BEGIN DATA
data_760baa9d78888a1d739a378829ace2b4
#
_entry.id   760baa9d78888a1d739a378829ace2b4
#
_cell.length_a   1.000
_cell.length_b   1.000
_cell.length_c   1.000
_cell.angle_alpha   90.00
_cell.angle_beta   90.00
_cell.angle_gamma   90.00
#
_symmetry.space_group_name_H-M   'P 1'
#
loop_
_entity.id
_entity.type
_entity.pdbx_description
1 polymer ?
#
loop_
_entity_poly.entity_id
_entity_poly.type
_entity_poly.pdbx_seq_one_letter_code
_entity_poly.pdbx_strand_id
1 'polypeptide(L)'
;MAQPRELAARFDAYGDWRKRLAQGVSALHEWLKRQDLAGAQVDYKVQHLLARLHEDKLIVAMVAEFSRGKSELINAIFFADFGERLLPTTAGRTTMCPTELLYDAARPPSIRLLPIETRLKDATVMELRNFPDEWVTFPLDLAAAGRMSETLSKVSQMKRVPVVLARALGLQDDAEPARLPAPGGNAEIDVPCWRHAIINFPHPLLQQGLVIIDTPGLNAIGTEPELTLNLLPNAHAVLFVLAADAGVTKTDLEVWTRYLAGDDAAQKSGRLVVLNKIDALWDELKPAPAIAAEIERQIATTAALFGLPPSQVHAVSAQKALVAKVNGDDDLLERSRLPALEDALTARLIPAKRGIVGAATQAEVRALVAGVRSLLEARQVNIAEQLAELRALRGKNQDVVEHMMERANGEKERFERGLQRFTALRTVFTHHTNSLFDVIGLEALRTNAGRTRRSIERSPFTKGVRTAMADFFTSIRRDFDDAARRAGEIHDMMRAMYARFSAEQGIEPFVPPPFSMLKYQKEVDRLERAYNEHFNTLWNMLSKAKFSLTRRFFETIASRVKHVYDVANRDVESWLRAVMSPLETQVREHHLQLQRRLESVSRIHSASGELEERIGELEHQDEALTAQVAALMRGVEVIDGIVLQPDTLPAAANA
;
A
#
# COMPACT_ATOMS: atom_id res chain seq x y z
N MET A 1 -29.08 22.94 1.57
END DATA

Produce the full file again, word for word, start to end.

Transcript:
data_760baa9d78888a1d739a378829ace2b4
#
_entry.id   760baa9d78888a1d739a378829ace2b4
#
_cell.length_a   1.000
_cell.length_b   1.000
_cell.length_c   1.000
_cell.angle_alpha   90.00
_cell.angle_beta   90.00
_cell.angle_gamma   90.00
#
_symmetry.space_group_name_H-M   'P 1'
#
loop_
_entity.id
_entity.type
_entity.pdbx_description
1 polymer ?
#
loop_
_entity_poly.entity_id
_entity_poly.type
_entity_poly.pdbx_seq_one_letter_code
_entity_poly.pdbx_strand_id
1 'polypeptide(L)'
;MAQPRELAARFDAYGDWRKRLAQGVSALHEWLKRQDLAGAQVDYKVQHLLARLHEDKLIVAMVAEFSRGKSELINAIFFADFGERLLPTTAGRTTMCPTELLYDAARPPSIRLLPIETRLKDATVMELRNFPDEWVTFPLDLAAAGRMSETLSKVSQMKRVPVVLARALGLQDDAEPARLPAPGGNAEIDVPCWRHAIINFPHPLLQQGLVIIDTPGLNAIGTEPELTLNLLPNAHAVLFVLAADAGVTKTDLEVWTRYLAGDDAAQKSGRLVVLNKIDALWDELKPAPAIAAEIERQIATTAALFGLPPSQVHAVSAQKALVAKVNGDDDLLERSRLPALEDALTARLIPAKRGIVGAATQAEVRALVAGVRSLLEARQVNIAEQLAELRALRGKNQDVVEHMMERANGEKERFERGLQRFTALRTVFTHHTNSLFDVIGLEALRTNAGRTRRSIERSPFTKGVRTAMADFFTSIRRDFDDAARRAGEIHDMMRAMYARFSAEQGIEPFVPPPFSMLKYQKEVDRLERAYNEHFNTLWNMLSKAKFSLTRRFFETIASRVKHVYDVANRDVESWLRAVMSPLETQVREHHLQLQRRLESVSRIHSASGELEERIGELEHQDEALTAQVAALMRGVEVIDGIVLQPDTLPAAANA
;
A
#
# COMPACT_ATOMS: atom_id res chain seq x y z
N MET A 1 -29.08 22.94 1.57